Today as I sat in my room, mentally preparing myself for night shift, I wondered how on earth I was going to haul my stuff back across the Atlantic Ocean. A year's worth of living in two bags. It will most likely come down to a choosing of my favorite t shirts and most loved books. All else will have to be left behind. In six weeks.
I have had a bit more mental turmoil in the past few weeks then in the entire time I have been here. Sort of funny. Perhaps it is the realization that very soon I will return to a culture which hands out similarly shaped rather uniform boxes and expects us to fit our lives inside. Like packing my belongings, if it doesn't fit is must simply be discarded.
Living on a ship for a year surrounded by cultures entirely different to my own has shed light on the realization of what of my beliefs is Biblical and what is cultural. Being removed from western culture has made me see how the concept of "security" paints our beliefs on rationality, responsibility, value, and even love. Affecting our Christianity and deceiving us into embracing the notion of entitlement.
Sailing to Liberia, hiding between the strapped down Land Rovers on the 8th deck, I remember reading this verse
2 Corinthians 12:15
And I will very gladly spend and be spent for you; though the more abundantly I love you, the less I be loved.
It grinds against everything that my idea of entitlement would lead me to believe.
I have grown up hearing "treat others as you would like to be treated". Understanding the underlying tone of "treat others as you would like to be treated as long as they treat you the same way back". We are very easily offended. Indignation often ensues after we have been hurt or mistreated in small, silly daily things; we sulk and whine in penance of personal injustice. We wait to be asked for forgiveness before forgiving, because our position grants us such entitlement. Someone has stepped outside of the box we have given them.
And yet, to love as the above verse implies, to lose our personal rights, will most certainly will bring with it pain.
In Hinds Feet for High Places the main character, Much Afraid, experiences this dialogue
"Much Afraid shrank back. "I am afraid," she said. "I have been told that if you really love someone you give that loved one the power to hurt and pain you in a way nothing else can."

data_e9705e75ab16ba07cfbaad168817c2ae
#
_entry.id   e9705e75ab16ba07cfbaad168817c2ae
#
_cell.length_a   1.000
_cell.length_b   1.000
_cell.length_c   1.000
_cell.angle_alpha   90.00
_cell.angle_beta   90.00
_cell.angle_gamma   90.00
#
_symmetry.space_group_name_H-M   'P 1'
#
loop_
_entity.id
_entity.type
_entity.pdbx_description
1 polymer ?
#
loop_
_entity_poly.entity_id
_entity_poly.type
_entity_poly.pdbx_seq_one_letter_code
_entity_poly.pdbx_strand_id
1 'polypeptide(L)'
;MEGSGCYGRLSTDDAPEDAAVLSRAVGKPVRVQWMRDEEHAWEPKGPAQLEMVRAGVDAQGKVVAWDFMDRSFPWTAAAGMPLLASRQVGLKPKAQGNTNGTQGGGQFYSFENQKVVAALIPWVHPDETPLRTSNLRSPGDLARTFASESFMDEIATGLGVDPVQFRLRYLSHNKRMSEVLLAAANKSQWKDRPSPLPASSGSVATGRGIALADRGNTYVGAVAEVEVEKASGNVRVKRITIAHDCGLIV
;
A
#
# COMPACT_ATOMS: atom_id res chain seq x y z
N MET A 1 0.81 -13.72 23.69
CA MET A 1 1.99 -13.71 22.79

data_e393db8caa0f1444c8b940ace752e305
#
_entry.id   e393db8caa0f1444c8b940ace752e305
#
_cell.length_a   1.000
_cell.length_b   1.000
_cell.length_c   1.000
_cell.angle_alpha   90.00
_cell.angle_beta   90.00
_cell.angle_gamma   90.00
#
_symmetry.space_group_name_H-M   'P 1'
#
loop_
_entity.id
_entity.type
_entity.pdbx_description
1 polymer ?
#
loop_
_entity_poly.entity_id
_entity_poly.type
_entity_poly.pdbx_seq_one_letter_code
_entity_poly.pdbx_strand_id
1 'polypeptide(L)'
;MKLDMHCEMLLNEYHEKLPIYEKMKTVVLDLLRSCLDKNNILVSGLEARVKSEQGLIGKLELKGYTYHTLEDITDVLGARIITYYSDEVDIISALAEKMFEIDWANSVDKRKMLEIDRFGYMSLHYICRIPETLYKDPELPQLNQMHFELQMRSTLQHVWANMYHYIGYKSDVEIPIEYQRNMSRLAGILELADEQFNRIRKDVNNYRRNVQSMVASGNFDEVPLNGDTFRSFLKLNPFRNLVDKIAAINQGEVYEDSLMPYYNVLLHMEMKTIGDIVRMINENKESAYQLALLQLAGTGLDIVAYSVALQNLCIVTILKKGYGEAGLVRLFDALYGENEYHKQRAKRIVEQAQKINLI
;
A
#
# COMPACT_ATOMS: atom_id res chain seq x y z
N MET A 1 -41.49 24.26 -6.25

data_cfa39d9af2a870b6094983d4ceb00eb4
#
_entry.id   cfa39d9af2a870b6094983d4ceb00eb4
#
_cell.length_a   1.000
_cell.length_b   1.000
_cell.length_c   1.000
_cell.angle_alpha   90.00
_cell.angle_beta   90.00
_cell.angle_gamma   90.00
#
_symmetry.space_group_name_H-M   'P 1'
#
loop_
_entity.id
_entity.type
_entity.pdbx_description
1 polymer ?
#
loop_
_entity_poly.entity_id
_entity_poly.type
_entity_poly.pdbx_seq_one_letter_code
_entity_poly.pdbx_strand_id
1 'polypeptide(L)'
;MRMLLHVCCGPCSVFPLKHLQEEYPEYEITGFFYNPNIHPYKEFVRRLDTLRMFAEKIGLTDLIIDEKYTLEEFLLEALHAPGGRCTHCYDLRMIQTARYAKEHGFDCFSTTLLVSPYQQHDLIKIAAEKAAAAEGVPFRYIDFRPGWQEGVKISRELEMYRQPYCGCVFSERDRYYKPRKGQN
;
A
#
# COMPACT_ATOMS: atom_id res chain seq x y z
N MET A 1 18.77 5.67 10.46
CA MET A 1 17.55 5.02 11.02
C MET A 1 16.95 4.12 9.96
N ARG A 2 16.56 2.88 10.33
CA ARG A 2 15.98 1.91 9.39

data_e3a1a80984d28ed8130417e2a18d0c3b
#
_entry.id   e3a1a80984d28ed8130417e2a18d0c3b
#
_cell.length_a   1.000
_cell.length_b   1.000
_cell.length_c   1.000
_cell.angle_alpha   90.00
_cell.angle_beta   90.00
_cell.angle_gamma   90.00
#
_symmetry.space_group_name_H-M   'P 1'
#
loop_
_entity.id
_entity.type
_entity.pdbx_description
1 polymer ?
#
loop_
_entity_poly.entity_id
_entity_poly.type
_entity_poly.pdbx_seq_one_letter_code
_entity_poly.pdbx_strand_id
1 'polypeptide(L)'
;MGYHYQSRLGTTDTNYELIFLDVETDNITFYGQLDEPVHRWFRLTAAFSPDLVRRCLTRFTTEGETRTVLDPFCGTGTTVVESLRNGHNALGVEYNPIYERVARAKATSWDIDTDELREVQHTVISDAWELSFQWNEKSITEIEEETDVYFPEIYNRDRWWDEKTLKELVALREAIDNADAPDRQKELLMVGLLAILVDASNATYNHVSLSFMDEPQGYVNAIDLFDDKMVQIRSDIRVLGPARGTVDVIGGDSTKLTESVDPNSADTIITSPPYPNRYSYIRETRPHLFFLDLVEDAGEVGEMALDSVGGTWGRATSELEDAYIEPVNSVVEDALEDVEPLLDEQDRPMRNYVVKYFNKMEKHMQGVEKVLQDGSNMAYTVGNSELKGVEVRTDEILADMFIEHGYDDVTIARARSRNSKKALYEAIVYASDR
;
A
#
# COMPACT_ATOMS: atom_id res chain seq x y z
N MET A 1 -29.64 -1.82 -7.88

'That is true', agreed the Shepherd. 'To love does mean to put yourself into the power of the loved one and become very vulnerable to pain, and you are very Much-Afraid of pain are you not?'
She nodded miserably, 'Yes, very much afraid of it."
'But it is so happy to love even if you are not loved in return. There is a pain too, certainly, but Love does not think that very significant."
I think about what Christ did when He died on the cross. He left the throne of God and clothed Himself in mortal flesh. He made Himself completely vulnerable, hanging exposed and naked before His heavenly Father, earthly family, the hosts of angels and demons, and the physical world, to demonstrate His love to a world that he foreknew would despise and reject Him. He didn't want to die on the cross; we see Him sweating blood as be begged God the Father "To let this cup pass," the evening of His betrayal. But, because of His love for His Father and us, He surrendered in saying, "but not My will, but Yours be done."
There was no entitlement in His love. There were no boundaries. There was not box you could place it into. It was not reasonable. It was not rational. It was extravagant. It was completely vulnerable and it inflicted great pain upon the Giver. And yet He still gave it; and in His giving, He left us an example.
I claim to know nothing of possessing this kind of love. But as I ponder the future (or rather make myself mad in over-pondering) I don't think I can whole heartedly pursue both earthly security and learning this sort of love. The dilemma of choosing which master to serve.
The only way to learn this love is to know it; and in knowing it we find the Rock of Ages which provides the stability and security no earthly anything could ever provide. I suppose it might lead to a rather "irrational" sort of life but then again, the "wisdom of man is foolishness to Christ."
and after all, in the simple and eloquent words of the martyred missionary Jim Elliot,
"He is no fool to lose what he cannot not keep to gain what he cannot lose."